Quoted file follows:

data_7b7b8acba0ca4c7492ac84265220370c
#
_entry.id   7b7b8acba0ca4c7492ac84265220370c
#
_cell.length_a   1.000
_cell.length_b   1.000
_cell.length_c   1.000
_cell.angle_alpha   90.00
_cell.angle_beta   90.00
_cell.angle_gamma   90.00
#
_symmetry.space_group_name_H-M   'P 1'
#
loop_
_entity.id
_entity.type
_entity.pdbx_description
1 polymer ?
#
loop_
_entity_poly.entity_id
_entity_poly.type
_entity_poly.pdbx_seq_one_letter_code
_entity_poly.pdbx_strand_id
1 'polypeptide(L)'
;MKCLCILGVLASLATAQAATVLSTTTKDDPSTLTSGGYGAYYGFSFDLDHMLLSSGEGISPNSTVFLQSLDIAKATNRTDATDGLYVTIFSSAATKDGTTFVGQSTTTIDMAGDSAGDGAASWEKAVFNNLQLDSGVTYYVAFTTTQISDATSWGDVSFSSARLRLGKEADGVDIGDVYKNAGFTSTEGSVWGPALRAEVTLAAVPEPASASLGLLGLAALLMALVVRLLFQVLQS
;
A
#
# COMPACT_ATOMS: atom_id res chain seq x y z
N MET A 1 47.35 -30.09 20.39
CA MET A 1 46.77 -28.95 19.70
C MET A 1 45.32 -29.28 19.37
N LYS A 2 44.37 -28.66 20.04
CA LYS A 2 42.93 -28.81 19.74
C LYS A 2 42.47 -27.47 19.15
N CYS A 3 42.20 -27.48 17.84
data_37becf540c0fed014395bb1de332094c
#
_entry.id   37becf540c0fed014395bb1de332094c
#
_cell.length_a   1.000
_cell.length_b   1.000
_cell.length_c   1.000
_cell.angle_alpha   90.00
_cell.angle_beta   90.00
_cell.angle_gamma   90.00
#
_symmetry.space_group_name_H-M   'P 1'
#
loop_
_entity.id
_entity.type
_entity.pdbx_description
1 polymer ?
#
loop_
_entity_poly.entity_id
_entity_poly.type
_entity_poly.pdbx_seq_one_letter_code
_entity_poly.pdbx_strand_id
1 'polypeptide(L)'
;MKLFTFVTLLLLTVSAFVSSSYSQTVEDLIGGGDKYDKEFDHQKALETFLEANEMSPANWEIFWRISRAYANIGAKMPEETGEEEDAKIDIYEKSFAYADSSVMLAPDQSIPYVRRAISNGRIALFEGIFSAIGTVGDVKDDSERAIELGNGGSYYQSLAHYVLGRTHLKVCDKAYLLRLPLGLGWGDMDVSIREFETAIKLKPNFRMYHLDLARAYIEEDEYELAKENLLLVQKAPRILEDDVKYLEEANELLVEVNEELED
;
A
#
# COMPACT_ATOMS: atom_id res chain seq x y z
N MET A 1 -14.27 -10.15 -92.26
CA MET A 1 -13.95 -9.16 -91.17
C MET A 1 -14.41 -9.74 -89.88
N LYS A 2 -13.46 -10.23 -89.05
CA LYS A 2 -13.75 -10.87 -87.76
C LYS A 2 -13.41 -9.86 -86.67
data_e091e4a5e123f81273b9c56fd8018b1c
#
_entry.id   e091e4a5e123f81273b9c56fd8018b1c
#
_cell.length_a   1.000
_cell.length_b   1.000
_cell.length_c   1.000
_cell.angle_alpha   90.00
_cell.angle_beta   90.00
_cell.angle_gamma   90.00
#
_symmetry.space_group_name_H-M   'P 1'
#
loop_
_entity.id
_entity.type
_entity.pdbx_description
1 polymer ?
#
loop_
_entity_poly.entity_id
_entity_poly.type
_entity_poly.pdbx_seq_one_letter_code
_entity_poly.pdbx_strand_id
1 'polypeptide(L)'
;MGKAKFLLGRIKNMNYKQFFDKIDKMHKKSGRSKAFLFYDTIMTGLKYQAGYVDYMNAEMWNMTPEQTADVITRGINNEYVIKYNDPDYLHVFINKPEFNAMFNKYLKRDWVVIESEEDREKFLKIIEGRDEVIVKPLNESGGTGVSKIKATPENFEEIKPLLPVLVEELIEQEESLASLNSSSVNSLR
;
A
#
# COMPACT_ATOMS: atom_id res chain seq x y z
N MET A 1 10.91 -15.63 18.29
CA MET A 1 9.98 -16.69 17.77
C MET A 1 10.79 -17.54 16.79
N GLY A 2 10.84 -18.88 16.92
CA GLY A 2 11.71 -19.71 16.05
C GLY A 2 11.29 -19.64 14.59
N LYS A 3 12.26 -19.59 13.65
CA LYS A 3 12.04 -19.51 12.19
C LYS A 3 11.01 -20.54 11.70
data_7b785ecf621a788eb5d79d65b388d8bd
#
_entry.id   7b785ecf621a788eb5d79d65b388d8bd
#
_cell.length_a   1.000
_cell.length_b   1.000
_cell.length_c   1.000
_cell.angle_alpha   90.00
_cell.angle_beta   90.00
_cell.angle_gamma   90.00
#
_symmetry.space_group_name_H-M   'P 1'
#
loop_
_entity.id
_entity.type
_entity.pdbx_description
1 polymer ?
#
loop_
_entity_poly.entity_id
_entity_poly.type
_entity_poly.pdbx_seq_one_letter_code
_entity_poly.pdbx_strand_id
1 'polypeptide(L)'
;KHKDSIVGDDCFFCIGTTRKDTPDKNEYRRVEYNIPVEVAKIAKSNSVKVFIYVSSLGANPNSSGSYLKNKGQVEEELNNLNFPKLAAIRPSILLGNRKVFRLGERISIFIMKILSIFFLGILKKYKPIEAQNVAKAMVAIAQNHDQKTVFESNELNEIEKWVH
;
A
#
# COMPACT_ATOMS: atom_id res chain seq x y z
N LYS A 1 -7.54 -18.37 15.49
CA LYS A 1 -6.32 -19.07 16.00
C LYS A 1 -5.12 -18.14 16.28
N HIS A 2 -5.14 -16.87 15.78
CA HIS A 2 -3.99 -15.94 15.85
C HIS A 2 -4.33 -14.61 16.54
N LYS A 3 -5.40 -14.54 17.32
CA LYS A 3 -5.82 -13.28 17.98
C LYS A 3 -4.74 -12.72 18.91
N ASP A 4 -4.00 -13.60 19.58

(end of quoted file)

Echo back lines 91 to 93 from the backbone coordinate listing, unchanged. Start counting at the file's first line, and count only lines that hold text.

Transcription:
1 polymer ?
#
loop_